What Is a Dental Crown?
There are times when the crown of a tooth becomes structurally or aesthetically compromised. This can be due to large fillings, root canals, fractures, permanent discoloration, or tooth wear. In such cases, when the root is still sound and healthy, the portion of the tooth visible in the oral cavity can be covered with a fixed restoration known as a Dental Crown.
Dental Crown Procedure
Crowns, commonly known as caps, can be fabricated using metal, porcelain, or other hybrid materials such as Zirconia or Lithium Disilicate. Porcelain, Zirconia, and Lithium Disilicate are now commonly used because of their superior strength and esthetics.
The procedure involves altering the tooth in order to accommodate proper cementation of the dental crown. This is why anesthesia is administered at the site of surgery in order to ensure a painless, stress-free procedure for the patient. Once the tooth has been shaped to the proper size and contour an impression is taken to record fine details of the tooth and the area surrounding it. This impression is then used by the laboratory in the process of fabricating the new crown. The new crown is tried in and checked for accuracy regarding fit, bite, and color. Finally, the crown is cemented on the specific tooth.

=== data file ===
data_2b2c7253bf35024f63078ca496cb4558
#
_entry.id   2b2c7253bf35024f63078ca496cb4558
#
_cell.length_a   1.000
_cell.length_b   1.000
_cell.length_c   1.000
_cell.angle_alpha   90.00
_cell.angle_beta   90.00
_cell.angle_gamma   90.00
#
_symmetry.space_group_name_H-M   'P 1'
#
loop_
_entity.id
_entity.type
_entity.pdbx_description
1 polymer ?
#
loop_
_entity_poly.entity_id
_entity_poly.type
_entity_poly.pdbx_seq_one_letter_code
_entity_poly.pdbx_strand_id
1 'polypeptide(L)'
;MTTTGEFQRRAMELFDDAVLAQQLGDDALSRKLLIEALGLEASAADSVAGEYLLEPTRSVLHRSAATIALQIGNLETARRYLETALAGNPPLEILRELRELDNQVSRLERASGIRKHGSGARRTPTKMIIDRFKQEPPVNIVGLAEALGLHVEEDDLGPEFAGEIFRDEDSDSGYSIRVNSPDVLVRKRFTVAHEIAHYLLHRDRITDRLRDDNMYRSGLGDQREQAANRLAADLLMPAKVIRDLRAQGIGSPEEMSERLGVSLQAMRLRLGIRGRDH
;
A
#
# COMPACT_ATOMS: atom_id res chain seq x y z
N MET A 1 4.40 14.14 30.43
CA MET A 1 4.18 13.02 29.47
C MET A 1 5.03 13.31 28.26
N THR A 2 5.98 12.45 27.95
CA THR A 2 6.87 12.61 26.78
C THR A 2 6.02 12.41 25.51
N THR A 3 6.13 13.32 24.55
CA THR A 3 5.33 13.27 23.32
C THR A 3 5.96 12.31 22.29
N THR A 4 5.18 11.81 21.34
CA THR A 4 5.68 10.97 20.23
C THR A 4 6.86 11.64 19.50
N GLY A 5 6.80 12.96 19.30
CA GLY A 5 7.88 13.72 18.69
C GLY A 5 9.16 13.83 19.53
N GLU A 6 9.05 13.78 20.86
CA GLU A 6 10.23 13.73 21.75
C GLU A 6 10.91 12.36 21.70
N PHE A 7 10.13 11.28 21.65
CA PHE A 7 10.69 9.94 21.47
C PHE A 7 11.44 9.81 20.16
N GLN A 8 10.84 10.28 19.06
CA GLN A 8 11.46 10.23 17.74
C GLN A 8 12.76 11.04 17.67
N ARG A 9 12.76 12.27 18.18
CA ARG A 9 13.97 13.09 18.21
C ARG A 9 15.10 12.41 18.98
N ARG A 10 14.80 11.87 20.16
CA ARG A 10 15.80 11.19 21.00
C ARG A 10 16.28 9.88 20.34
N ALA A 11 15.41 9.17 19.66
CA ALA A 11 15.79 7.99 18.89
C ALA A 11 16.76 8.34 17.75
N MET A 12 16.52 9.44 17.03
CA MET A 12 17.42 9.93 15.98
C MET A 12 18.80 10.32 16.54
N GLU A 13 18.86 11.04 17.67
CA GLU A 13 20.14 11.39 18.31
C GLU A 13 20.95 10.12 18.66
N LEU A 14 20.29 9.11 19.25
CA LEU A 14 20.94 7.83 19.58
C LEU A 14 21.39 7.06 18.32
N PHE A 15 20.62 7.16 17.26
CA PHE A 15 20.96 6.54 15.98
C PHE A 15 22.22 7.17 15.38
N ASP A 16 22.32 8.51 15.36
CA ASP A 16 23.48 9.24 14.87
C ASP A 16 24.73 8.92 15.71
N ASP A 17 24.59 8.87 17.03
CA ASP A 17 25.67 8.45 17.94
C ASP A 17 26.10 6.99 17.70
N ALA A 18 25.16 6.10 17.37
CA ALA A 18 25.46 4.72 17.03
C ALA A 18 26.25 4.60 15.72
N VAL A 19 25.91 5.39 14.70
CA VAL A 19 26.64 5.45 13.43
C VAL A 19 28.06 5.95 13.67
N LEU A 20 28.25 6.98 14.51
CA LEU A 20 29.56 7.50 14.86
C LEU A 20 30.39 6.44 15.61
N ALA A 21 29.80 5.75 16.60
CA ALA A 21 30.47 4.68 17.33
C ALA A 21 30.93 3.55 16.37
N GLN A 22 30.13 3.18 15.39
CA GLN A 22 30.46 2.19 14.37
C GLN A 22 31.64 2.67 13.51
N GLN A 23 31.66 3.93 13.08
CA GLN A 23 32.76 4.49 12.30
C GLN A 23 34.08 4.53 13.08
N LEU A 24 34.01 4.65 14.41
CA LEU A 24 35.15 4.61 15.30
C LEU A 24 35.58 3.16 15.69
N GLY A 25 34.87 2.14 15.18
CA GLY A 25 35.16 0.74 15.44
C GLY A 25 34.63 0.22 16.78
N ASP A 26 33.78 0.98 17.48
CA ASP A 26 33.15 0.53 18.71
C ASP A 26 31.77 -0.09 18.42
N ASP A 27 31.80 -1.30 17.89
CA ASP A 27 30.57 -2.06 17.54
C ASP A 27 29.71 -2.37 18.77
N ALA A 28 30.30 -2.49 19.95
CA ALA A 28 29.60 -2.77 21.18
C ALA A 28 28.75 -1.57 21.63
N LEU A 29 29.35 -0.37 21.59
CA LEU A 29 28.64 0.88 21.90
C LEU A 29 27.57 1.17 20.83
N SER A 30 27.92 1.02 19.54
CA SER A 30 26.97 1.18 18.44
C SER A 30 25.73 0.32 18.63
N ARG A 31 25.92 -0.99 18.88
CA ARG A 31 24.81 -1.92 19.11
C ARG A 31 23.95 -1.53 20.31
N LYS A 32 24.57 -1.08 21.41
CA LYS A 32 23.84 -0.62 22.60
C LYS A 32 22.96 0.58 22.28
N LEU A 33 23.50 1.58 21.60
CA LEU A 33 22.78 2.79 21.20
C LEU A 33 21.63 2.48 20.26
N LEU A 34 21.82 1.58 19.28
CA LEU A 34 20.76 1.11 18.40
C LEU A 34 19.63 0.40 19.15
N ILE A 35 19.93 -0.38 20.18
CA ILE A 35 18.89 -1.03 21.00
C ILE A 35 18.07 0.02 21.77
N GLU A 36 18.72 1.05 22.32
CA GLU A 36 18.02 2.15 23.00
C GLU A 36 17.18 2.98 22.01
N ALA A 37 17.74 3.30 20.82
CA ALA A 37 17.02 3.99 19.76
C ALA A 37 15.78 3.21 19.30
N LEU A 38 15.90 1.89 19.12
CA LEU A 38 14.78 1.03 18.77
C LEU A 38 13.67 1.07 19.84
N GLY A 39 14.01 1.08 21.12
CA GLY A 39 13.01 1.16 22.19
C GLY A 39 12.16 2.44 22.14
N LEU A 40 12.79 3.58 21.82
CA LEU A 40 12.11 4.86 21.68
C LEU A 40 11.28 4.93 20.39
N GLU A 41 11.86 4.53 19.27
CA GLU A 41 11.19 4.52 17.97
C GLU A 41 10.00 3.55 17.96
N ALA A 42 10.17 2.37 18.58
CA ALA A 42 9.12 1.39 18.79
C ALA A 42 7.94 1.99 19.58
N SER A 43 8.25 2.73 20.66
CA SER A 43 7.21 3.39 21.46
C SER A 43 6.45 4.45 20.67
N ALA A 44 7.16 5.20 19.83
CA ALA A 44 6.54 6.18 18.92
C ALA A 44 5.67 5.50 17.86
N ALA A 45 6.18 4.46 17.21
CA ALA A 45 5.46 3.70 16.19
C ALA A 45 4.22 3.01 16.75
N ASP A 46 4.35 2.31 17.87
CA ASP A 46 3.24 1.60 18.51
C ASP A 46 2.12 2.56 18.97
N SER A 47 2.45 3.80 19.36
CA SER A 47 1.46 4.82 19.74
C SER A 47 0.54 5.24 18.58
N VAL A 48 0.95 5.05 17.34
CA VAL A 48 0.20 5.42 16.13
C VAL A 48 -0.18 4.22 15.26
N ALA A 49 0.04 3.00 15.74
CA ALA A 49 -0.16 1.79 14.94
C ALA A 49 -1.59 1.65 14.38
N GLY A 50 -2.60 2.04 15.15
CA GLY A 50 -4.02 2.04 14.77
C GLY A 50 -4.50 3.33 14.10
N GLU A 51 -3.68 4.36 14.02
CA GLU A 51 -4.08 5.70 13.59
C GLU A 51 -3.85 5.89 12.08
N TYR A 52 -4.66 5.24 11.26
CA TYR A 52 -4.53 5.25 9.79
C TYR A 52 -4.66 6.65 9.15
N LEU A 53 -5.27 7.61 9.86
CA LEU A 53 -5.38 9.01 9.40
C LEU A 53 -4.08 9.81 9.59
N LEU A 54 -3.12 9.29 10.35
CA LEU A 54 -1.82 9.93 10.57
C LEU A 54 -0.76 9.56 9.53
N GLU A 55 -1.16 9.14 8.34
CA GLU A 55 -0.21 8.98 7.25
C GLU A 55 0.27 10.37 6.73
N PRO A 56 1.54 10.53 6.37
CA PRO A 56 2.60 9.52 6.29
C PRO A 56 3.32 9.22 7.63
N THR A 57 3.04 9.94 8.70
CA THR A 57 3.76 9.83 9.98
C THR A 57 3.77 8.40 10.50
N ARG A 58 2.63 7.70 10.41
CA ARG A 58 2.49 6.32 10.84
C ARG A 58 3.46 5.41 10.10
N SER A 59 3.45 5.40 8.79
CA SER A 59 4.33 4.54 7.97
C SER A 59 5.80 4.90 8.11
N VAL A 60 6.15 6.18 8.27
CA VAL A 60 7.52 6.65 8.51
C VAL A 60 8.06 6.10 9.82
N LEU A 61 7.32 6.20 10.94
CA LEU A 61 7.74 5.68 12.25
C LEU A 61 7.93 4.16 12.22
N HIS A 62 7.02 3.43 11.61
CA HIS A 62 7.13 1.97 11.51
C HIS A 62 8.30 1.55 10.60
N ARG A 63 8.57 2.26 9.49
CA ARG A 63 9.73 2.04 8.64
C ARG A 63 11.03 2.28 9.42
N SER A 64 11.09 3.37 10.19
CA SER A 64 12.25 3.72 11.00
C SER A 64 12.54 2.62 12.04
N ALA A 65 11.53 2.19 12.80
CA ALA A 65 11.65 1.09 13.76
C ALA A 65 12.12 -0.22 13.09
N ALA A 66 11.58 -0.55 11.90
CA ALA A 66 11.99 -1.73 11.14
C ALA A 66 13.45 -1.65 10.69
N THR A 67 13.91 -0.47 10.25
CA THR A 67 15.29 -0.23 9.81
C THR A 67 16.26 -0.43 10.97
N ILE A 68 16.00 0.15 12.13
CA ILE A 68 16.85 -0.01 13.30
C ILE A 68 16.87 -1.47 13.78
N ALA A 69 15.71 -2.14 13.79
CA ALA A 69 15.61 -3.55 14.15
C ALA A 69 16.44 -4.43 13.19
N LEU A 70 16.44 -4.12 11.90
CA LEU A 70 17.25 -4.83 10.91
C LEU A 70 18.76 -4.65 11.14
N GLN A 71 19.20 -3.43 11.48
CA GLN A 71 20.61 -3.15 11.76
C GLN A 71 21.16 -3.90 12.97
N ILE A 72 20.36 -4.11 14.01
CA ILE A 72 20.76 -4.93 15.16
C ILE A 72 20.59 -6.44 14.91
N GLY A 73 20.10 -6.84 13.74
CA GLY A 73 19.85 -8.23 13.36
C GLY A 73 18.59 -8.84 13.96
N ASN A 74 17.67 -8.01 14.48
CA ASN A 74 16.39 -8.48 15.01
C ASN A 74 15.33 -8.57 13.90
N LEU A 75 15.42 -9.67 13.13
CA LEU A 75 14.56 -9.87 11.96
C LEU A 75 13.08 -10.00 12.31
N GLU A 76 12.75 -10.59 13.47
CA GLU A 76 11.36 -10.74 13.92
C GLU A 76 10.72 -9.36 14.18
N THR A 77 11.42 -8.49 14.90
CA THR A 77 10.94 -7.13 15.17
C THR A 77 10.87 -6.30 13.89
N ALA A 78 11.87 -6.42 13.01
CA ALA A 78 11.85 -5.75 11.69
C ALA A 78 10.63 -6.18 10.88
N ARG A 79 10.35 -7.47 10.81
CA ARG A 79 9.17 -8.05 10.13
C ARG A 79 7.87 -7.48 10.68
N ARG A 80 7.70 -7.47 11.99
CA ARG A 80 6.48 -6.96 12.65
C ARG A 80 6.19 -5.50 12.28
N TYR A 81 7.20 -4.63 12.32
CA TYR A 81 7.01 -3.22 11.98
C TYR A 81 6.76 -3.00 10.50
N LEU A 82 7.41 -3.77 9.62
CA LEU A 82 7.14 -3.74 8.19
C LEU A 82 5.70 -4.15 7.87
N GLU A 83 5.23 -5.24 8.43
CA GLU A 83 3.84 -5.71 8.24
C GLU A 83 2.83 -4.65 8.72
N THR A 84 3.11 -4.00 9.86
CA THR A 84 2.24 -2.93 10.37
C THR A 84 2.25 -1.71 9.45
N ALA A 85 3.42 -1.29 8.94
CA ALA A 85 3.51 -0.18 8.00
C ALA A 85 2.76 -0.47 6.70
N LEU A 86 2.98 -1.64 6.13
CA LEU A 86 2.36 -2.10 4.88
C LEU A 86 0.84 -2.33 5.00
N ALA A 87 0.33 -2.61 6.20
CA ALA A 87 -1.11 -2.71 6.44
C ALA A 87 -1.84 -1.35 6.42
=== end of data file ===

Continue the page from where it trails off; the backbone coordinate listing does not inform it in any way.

Advantages of Opting for Dental Crowns
There are a number of advantages associated with having a structurally compromised tooth covered by a Dental Crown. Some of these include:
- Restoration of function
- Restoration of smile aesthetics
- Protection of the remaining structure of the natural tooth
- Preventing further damage to the tooth
- Preventing early tooth loss due to extraction
- Treatment of dental sensitivity associated with dentin exposure (such as in case of fractures and tooth wear)
So if there are teeth in your oral cavity that have been structurally or aesthetically compromised due to previous dental treatments or injuries, give us a call and book an appointment today! Saving the natural tooth is frequently the best treatment for you.